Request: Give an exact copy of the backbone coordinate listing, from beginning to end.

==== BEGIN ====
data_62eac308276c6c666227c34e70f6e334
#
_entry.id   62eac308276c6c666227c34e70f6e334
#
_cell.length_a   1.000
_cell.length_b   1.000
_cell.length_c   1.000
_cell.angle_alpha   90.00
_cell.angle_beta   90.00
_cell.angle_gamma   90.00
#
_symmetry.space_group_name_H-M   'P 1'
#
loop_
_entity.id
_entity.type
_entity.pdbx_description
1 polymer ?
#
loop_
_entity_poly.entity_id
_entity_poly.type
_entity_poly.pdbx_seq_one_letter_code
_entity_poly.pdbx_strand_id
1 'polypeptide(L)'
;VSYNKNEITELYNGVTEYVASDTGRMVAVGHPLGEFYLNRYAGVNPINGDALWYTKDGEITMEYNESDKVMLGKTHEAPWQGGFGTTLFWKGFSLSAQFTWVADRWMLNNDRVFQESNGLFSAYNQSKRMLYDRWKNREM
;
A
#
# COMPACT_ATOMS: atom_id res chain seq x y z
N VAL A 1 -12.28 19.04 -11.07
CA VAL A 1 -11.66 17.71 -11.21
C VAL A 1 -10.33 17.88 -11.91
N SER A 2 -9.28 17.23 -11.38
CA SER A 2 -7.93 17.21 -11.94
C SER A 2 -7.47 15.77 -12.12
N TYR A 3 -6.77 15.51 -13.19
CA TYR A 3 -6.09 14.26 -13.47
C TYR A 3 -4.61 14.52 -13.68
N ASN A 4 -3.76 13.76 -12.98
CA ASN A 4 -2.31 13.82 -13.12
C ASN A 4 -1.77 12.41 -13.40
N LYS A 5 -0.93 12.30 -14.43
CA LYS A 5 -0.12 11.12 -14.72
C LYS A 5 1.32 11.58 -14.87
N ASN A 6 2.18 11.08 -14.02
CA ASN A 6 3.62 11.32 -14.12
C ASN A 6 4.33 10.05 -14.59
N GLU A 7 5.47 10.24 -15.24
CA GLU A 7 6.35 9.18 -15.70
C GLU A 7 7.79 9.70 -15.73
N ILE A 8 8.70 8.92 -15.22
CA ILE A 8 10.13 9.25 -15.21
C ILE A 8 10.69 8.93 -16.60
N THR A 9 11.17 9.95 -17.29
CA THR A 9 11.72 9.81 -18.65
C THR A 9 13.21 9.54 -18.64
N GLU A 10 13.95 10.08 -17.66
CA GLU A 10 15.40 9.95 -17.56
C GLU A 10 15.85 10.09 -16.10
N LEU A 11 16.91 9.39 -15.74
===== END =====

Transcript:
data_62eac308276c6c666227c34e70f6e334
#
_entry.id   62eac308276c6c666227c34e70f6e334
#
_cell.length_a   1.000
_cell.length_b   1.000
_cell.length_c   1.000
_cell.angle_alpha   90.00
_cell.angle_beta   90.00
_cell.angle_gamma   90.00
#
_symmetry.space_group_name_H-M   'P 1'
#
loop_
_entity.id
_entity.type
_entity.pdbx_description
1 polymer ?
#
loop_
_entity_poly.entity_id
_entity_poly.type
_entity_poly.pdbx_seq_one_letter_code
_entity_poly.pdbx_strand_id
1 'polypeptide(L)'
;VSYNKNEITELYNGVTEYVASDTGRMVAVGHPLGEFYLNRYAGVNPINGDALWYTKDGEITMEYNESDKVMLGKTHEAPWQGGFGTTLFWKGFSLSAQFTWVADRWMLNNDRVFQESNGLFSAYNQSKRMLYDRWKNREM
;
A
#
# COMPACT_ATOMS: atom_id res chain seq x y z
N VAL A 1 -12.28 19.04 -11.07
CA VAL A 1 -11.66 17.71 -11.21
C VAL A 1 -10.33 17.88 -11.91
N SER A 2 -9.28 17.23 -11.38
CA SER A 2 -7.93 17.21 -11.94
C SER A 2 -7.47 15.77 -12.12
N TYR A 3 -6.77 15.51 -13.19
CA TYR A 3 -6.09 14.26 -13.47
C TYR A 3 -4.61 14.52 -13.68
N ASN A 4 -3.76 13.76 -12.98
CA ASN A 4 -2.31 13.82 -13.12
C ASN A 4 -1.77 12.41 -13.40
N LYS A 5 -0.93 12.30 -14.43
CA LYS A 5 -0.12 11.12 -14.72
C LYS A 5 1.32 11.58 -14.87
N ASN A 6 2.18 11.08 -14.02
CA ASN A 6 3.62 11.32 -14.12
C ASN A 6 4.33 10.05 -14.59
N GLU A 7 5.47 10.24 -15.24
CA GLU A 7 6.35 9.18 -15.70
C GLU A 7 7.79 9.70 -15.73
N ILE A 8 8.70 8.92 -15.22
CA ILE A 8 10.13 9.25 -15.21
C ILE A 8 10.69 8.93 -16.60
N THR A 9 11.17 9.95 -17.29
CA THR A 9 11.72 9.81 -18.65
C THR A 9 13.21 9.54 -18.64
N GLU A 10 13.95 10.08 -17.66
CA GLU A 10 15.40 9.95 -17.56
C GLU A 10 15.85 10.09 -16.10
N LEU A 11 16.91 9.39 -15.74